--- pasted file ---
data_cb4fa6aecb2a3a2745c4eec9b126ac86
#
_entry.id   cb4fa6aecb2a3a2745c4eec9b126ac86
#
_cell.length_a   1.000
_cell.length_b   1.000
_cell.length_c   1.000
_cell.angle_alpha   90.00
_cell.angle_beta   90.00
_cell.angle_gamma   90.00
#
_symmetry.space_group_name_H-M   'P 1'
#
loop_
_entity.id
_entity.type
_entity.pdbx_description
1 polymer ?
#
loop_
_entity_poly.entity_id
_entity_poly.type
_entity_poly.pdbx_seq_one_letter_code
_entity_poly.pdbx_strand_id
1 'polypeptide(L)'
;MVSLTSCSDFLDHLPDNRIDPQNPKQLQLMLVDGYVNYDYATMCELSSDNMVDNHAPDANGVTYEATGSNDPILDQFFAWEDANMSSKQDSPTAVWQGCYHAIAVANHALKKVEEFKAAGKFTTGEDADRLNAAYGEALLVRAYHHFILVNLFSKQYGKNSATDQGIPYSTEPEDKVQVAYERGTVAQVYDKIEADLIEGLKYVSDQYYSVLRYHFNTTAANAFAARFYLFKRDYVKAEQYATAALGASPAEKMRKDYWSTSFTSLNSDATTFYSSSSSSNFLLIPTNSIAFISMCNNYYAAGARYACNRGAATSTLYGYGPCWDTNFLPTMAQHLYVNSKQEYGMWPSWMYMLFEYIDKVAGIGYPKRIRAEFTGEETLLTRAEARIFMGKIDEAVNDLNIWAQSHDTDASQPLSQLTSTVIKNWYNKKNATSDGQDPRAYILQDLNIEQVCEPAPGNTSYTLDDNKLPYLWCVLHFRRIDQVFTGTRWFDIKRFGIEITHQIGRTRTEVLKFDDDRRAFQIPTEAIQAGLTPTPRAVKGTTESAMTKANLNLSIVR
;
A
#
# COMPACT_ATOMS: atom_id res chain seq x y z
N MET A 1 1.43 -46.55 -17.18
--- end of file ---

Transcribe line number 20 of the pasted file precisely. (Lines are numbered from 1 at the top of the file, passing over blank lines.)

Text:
loop_